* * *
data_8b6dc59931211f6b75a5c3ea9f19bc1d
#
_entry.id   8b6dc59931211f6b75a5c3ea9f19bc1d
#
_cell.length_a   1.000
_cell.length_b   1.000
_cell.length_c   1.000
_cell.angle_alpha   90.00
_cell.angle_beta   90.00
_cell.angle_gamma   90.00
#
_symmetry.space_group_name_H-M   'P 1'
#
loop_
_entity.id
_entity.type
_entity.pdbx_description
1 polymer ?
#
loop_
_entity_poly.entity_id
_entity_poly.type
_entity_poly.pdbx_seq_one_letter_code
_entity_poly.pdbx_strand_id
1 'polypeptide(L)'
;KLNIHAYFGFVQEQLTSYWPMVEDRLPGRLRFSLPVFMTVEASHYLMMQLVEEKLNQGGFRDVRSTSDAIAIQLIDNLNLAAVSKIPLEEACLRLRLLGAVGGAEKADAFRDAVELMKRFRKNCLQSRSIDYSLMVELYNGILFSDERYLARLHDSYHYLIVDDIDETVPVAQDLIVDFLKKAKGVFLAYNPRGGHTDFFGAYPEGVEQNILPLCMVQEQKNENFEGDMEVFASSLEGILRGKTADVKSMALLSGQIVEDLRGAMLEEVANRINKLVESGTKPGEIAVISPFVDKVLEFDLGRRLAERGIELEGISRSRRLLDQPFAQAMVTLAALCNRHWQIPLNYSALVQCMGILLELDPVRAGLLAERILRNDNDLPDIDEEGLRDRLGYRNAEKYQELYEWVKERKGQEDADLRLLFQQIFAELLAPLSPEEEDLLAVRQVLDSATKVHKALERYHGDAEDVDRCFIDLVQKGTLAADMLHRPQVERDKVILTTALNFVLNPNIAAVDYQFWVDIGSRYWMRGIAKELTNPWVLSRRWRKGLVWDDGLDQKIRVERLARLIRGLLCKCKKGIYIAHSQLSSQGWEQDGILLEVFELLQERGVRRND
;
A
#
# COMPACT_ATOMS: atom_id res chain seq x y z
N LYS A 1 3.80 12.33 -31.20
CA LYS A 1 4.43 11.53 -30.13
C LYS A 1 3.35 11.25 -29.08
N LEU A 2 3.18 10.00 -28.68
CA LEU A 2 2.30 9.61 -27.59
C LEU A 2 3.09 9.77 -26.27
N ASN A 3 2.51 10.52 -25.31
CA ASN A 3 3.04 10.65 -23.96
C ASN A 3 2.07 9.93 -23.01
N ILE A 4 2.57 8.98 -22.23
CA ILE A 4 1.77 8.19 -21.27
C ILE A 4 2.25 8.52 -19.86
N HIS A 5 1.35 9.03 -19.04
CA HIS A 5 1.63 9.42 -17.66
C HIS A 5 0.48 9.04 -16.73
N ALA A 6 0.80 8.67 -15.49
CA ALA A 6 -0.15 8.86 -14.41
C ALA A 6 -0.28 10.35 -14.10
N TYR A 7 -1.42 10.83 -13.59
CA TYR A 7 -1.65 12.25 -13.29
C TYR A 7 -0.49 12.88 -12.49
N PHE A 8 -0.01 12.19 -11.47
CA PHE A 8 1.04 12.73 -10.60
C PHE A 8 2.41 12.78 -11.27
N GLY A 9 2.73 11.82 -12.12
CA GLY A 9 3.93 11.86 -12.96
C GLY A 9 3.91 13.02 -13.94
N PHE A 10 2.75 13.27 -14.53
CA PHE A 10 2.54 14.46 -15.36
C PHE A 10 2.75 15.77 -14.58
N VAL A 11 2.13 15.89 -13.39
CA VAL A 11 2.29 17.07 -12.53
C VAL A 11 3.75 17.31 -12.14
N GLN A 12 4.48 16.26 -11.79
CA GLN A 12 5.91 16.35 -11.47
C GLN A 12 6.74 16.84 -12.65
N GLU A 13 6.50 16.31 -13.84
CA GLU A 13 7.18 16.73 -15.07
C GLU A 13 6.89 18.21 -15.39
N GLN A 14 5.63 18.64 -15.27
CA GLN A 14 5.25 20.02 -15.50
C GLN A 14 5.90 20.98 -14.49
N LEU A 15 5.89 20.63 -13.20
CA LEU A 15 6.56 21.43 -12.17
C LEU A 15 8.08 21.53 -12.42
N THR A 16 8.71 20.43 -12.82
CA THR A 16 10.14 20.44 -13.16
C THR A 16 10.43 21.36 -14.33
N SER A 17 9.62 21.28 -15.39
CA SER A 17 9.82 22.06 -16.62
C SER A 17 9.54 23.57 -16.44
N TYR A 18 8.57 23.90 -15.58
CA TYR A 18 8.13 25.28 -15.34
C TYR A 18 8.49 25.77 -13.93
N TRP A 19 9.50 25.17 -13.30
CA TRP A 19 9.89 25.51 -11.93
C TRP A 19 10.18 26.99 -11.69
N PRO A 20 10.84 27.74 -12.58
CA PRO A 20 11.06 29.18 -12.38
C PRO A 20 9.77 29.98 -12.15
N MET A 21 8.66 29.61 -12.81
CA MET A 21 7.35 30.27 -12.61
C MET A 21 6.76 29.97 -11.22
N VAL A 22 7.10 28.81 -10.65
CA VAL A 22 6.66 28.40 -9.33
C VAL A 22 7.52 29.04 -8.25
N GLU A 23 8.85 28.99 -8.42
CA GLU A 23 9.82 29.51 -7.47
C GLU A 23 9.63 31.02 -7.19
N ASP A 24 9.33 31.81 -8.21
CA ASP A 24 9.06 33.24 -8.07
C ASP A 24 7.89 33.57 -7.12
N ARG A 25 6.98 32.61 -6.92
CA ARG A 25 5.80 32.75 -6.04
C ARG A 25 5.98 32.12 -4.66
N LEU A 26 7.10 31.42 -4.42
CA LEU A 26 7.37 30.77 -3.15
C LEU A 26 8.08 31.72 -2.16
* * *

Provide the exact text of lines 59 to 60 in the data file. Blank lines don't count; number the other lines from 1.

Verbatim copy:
CA PHE A 10 2.54 14.46 -15.36
C PHE A 10 2.75 15.77 -14.58